Kalipso Chalkidou, MD., Ph.D., is the Director of Global Health Policy and a Senior Fellow at the Center for Global Development, based in London and a Professor of Practice in Global Health at Imperial College London. Her work concentrates on helping governments build technical and institutional capacity for using evidence to inform health policy as they move towards Universal Healthcare Coverage. She is interested in how local information, local expertise and local institutions can drive scientific and legitimate healthcare resource allocation decisions. She has been involved in the Chinese rural health reforms and in national health reform projects in Colombia, Turkey and the Middle East, working with the World Bank, the Pan American Health Organization (PAHO), the Department for International Development (DFID) and the Inter-American Development Bank (IDB), as well as national governments. Between 2007 and 2008, she spent a year at the Johns Hopkins School of Public Health, as a Harkness fellow in Health Policy and Practice, studying how comparative effectiveness research can inform policy and US government drug pricing policies.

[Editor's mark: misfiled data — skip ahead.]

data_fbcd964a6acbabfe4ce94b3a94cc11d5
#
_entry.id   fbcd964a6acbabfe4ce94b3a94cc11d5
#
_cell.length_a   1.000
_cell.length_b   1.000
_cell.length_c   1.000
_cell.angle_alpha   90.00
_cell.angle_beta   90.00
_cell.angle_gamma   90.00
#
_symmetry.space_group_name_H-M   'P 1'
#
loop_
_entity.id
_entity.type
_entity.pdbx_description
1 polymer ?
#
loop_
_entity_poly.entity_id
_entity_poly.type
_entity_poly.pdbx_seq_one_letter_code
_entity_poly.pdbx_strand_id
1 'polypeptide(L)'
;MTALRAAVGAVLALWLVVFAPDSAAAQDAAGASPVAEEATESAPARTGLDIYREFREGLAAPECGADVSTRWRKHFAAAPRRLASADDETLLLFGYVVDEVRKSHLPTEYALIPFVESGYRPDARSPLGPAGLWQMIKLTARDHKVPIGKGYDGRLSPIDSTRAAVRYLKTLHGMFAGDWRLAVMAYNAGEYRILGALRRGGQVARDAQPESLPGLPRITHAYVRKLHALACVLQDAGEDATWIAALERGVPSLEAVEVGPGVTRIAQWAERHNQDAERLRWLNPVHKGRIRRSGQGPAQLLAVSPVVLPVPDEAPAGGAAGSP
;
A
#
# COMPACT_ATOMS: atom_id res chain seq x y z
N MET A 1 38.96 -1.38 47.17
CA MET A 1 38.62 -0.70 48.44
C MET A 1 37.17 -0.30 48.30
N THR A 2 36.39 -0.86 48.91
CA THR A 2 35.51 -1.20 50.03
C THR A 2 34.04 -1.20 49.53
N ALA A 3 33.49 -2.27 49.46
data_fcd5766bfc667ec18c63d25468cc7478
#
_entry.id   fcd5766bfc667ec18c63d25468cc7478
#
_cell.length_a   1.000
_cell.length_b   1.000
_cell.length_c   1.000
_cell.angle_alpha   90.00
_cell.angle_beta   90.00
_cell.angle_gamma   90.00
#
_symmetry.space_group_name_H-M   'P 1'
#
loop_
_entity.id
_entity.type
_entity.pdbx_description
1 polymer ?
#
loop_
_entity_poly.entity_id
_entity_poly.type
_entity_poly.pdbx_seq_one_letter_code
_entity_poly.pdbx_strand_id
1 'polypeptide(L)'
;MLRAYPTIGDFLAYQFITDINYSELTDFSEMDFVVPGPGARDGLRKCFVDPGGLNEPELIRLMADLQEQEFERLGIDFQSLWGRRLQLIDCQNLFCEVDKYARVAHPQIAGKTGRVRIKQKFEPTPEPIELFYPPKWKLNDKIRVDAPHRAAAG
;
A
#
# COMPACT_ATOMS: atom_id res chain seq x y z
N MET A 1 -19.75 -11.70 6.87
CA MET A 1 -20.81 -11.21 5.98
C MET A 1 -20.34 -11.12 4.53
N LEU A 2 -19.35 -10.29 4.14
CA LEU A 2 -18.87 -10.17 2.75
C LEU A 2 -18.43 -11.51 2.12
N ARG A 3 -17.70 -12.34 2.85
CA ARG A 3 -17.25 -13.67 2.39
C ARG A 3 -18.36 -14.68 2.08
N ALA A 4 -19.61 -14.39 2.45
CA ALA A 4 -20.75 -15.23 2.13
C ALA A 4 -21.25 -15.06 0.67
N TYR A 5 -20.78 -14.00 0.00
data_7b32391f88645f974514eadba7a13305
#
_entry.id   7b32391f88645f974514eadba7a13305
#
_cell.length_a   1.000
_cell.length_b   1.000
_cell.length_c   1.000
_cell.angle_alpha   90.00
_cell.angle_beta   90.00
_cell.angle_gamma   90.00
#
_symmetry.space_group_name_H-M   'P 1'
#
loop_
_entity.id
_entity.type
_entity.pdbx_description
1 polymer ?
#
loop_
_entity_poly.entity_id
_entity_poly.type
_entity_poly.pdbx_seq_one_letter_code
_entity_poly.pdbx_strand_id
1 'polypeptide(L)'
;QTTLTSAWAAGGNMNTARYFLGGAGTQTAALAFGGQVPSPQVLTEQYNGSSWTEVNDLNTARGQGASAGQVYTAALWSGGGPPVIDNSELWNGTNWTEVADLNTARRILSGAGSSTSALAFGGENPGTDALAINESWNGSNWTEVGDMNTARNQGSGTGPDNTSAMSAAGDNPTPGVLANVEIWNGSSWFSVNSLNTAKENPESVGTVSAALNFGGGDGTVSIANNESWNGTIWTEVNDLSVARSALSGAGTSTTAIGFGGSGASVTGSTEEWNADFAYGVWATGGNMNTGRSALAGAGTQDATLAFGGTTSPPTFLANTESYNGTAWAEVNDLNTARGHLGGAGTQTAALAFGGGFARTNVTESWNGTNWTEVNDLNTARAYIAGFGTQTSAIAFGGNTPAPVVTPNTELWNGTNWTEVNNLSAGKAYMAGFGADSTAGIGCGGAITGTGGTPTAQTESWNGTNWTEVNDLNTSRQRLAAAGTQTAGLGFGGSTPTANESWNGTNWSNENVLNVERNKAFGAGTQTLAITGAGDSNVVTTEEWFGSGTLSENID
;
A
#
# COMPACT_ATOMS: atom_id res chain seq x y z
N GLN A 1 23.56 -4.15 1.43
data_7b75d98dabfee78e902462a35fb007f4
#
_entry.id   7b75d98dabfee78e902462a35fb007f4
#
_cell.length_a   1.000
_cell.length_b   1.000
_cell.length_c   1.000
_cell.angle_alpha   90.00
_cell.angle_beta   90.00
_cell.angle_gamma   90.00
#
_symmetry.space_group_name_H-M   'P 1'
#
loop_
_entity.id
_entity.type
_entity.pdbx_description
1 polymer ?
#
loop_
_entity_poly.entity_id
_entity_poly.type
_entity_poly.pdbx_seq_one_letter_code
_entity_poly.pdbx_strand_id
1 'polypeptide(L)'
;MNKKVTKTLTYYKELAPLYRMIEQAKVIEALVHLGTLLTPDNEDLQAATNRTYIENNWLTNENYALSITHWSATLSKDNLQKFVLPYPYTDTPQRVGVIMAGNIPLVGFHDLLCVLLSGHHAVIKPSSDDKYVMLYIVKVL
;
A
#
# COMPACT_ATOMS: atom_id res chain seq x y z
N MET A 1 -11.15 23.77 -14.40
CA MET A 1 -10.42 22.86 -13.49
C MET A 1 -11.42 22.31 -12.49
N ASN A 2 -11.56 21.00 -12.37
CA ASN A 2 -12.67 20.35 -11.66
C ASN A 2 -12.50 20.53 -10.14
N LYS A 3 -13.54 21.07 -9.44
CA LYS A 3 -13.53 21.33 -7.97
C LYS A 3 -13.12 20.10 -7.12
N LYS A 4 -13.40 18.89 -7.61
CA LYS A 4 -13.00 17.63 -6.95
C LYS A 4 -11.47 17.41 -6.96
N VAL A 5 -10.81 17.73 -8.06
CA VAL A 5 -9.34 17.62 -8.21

Kalipso led the establishment of NICE International, which she ran for eight years, and, more recently, of the international Decision Support Initiative (iDSI) which she directs and which is a multi-million, multi-country network working towards better health around the world through evidence-informed spending in healthcare in low to middle income countries. IDSI is funded by the Bill and Melinda Gates Foundation, the UK’s Department for International Development and the Rockefeller Foundation and is currently involved in national reform projects in China, India, Vietnam, Ghana, Indonesia and South Africa working together with key organizations such as the Thai Health Intervention and Technology Assessment Program (HITAP), the US Center for Global Development and PRICELESS, at Wits University in South Africa.

Anthony J. Culyer, Ph.D., is Emeritus Professor of Economics at the University of York (England), Senior Fellow at the Institute of Health Policy, Management and Evaluation at the University of Toronto (Canada) and Visiting Professor at Imperial College London. He is Chair of the Board of the international Decision Support Initiative (iDSI). He was the founding Organizer of the Health Economists’ Study Group. For thirty-three years he was the founding Co-Editor, with Joe Newhouse at Harvard, of Journal of Health Economics. He was founding Vice Chair of the National Institute for Health and Care Excellence (NICE) until 2003. He is Editor-in-Chief of the online Encyclopaedia of Health Economics. For many years he was chair of the Department of Economics & Related Studies at York and, for six of them, was also deputy vice-chancellor. He has published widely, mostly in health economics.